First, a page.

This eMedTV Web article offers a brief overview of cesarean section, a surgical procedure used to deliver a baby. This page also describes possible complications and provides a link to more information. Cesearan is a common misspelling of cesarean.
  • Cesia
    Cesia is a generic version of Cyclessa, a prescription birth control pill. This page on the eMedTV site provides a complete overview of Cesia, including how it works, when to take it, and what to discuss with your doctor before taking it.
  • Cesia Dosing
    There is one standard dosage of Cesia -- one pill daily, taken at the same time each day. This part of the eMedTV library takes an in-depth look at Cesia dosing, including an explanation of how missing pills can increase your risk of pregnancy.
  • Cetaximab
    Cetuximab is an anti-cancer drug given through an infusion process into a vein. This eMedTV resource describes this procedure, lists the conditions this drug can treat, and links to more information. Cetaximab is a common misspelling of cetuximab.
  • Ceterizin
    This eMedTV article explains how the medication cetirizine works to treat several allergy symptoms. This article also offers some tips for when and how to take the medicine and lists possible side effects. Ceterizin is a common misspelling of cetirizine.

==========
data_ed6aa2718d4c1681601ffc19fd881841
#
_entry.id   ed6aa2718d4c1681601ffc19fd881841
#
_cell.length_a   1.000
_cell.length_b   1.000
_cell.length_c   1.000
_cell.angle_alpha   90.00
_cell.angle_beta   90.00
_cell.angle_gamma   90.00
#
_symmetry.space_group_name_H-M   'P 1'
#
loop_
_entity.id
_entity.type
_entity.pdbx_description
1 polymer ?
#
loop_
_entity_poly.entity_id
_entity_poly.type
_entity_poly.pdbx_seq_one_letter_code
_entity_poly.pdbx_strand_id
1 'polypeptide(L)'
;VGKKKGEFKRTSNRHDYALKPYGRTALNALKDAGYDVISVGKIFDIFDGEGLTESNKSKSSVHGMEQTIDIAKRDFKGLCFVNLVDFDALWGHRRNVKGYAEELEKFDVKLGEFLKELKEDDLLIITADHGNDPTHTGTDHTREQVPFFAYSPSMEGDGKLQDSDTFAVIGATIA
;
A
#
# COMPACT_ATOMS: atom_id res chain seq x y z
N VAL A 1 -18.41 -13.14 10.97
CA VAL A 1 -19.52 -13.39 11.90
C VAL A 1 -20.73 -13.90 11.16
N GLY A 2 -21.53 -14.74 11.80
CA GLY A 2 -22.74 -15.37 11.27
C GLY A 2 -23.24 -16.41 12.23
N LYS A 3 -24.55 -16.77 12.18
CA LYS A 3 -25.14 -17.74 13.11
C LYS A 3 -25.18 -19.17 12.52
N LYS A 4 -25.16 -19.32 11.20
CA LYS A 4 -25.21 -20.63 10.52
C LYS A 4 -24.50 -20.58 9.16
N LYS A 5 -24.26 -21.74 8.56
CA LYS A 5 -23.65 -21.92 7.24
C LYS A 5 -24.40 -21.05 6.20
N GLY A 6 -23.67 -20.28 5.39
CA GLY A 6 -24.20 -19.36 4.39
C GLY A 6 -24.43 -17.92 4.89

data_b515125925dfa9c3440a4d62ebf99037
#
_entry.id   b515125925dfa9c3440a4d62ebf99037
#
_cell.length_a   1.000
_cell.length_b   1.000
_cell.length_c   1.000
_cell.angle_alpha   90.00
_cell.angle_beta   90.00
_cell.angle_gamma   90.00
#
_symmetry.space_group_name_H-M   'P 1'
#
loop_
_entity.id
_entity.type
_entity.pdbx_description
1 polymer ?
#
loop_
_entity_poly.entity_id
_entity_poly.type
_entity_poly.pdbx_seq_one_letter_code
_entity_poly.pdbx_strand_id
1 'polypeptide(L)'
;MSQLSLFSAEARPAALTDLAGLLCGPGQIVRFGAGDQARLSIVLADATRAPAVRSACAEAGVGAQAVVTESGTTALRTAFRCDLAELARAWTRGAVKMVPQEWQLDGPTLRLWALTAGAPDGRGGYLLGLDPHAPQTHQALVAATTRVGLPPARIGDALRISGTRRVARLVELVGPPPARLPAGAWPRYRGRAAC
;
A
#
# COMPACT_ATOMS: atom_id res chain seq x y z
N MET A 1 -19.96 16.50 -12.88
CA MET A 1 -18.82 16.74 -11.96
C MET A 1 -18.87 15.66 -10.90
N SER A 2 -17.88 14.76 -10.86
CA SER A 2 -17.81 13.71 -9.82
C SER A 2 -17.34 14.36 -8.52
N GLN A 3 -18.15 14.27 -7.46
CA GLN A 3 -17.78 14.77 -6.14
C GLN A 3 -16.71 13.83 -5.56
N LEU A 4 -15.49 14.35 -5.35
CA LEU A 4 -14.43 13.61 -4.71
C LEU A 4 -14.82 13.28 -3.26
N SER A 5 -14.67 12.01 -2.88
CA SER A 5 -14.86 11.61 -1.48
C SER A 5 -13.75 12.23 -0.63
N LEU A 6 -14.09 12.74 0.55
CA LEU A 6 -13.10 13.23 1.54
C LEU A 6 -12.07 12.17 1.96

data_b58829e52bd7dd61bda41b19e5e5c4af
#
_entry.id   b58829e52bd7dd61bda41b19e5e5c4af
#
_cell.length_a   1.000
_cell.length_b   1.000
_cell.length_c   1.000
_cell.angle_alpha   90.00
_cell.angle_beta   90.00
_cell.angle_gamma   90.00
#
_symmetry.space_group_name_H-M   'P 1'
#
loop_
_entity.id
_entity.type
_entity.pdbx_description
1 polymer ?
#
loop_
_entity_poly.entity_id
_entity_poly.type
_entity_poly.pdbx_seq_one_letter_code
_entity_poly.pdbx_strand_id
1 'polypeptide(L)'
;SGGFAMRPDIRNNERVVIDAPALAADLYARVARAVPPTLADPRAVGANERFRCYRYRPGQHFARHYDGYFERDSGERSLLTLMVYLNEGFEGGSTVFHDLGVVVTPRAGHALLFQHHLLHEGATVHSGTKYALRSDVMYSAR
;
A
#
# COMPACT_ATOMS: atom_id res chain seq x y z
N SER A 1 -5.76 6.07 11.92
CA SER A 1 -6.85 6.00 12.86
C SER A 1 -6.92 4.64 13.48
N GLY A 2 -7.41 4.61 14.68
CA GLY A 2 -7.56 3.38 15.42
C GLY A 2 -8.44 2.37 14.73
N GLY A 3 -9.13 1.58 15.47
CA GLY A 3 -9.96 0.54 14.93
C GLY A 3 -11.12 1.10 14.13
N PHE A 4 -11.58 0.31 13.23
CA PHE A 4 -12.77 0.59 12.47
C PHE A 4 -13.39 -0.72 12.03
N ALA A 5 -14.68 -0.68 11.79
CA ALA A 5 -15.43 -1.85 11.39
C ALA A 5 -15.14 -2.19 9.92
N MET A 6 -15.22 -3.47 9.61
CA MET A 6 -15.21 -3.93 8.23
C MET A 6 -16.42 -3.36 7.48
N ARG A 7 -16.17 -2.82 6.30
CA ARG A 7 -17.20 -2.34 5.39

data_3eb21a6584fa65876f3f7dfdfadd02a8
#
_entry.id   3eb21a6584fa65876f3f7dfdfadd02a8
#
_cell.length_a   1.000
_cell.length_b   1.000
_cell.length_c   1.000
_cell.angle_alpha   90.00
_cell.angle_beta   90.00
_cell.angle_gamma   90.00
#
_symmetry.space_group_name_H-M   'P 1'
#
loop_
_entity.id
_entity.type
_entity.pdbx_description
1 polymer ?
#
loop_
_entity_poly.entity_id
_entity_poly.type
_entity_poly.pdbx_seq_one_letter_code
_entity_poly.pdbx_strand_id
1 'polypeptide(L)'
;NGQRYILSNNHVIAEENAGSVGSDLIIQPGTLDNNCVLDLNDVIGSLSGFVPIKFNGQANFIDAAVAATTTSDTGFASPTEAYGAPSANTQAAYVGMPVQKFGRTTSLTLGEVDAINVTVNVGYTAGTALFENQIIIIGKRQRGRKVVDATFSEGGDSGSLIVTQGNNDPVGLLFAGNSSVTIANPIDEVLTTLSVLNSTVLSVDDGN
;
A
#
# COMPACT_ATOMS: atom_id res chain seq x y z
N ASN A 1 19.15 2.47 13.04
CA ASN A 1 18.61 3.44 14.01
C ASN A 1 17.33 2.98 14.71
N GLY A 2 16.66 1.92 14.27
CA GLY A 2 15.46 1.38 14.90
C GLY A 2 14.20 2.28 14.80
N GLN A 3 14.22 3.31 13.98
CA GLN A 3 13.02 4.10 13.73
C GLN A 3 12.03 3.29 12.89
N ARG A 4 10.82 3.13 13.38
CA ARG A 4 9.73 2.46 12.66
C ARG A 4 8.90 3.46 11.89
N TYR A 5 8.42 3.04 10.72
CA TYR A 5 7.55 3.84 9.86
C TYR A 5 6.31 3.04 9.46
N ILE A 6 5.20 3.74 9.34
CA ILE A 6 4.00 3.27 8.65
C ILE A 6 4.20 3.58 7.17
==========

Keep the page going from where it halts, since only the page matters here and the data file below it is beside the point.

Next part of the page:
• Cetirizine and Pseudoephedrine
    Cetirizine and pseudoephedrine is an over-the-counter drug used to treat several allergy symptoms. This eMedTV article offers an overview of the combination drug, including information on its uses, dosing guidelines, and possible side effects.
  • Cetirizine and Pseudoephedrine Dosage
    Cetirizine and pseudoephedrine tablets are taken by mouth twice a day, with about 12 hours between doses. This eMedTV Web page also provides dosing guidelines for children and tips on taking a cetirizine and pseudoephedrine dosage.